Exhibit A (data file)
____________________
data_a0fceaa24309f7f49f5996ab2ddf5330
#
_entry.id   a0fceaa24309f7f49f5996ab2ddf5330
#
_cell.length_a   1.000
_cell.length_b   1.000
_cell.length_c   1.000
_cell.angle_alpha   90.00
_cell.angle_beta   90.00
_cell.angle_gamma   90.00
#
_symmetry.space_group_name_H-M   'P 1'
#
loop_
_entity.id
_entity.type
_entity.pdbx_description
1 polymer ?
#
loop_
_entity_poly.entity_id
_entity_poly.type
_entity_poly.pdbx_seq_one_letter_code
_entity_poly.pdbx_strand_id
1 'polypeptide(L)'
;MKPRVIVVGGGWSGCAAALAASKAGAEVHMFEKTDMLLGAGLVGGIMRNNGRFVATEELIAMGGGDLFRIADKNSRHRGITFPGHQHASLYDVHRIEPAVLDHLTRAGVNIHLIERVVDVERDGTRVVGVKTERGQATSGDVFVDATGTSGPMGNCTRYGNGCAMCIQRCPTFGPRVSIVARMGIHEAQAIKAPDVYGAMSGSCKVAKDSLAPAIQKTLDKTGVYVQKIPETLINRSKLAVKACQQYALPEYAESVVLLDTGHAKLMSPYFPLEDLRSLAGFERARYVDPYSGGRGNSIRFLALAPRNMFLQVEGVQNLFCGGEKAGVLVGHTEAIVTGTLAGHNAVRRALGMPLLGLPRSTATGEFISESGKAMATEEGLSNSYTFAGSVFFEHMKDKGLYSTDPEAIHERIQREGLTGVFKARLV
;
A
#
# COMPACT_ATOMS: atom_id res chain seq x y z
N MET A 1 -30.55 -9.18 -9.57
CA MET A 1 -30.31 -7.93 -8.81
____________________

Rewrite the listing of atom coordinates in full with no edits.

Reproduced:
data_a0fceaa24309f7f49f5996ab2ddf5330
#
_entry.id   a0fceaa24309f7f49f5996ab2ddf5330
#
_cell.length_a   1.000
_cell.length_b   1.000
_cell.length_c   1.000
_cell.angle_alpha   90.00
_cell.angle_beta   90.00
_cell.angle_gamma   90.00
#
_symmetry.space_group_name_H-M   'P 1'
#
loop_
_entity.id
_entity.type
_entity.pdbx_description
1 polymer ?
#
loop_
_entity_poly.entity_id
_entity_poly.type
_entity_poly.pdbx_seq_one_letter_code
_entity_poly.pdbx_strand_id
1 'polypeptide(L)'
;MKPRVIVVGGGWSGCAAALAASKAGAEVHMFEKTDMLLGAGLVGGIMRNNGRFVATEELIAMGGGDLFRIADKNSRHRGITFPGHQHASLYDVHRIEPAVLDHLTRAGVNIHLIERVVDVERDGTRVVGVKTERGQATSGDVFVDATGTSGPMGNCTRYGNGCAMCIQRCPTFGPRVSIVARMGIHEAQAIKAPDVYGAMSGSCKVAKDSLAPAIQKTLDKTGVYVQKIPETLINRSKLAVKACQQYALPEYAESVVLLDTGHAKLMSPYFPLEDLRSLAGFERARYVDPYSGGRGNSIRFLALAPRNMFLQVEGVQNLFCGGEKAGVLVGHTEAIVTGTLAGHNAVRRALGMPLLGLPRSTATGEFISESGKAMATEEGLSNSYTFAGSVFFEHMKDKGLYSTDPEAIHERIQREGLTGVFKARLV
;
A
#
# COMPACT_ATOMS: atom_id res chain seq x y z
N MET A 1 -30.55 -9.18 -9.57
CA MET A 1 -30.31 -7.93 -8.81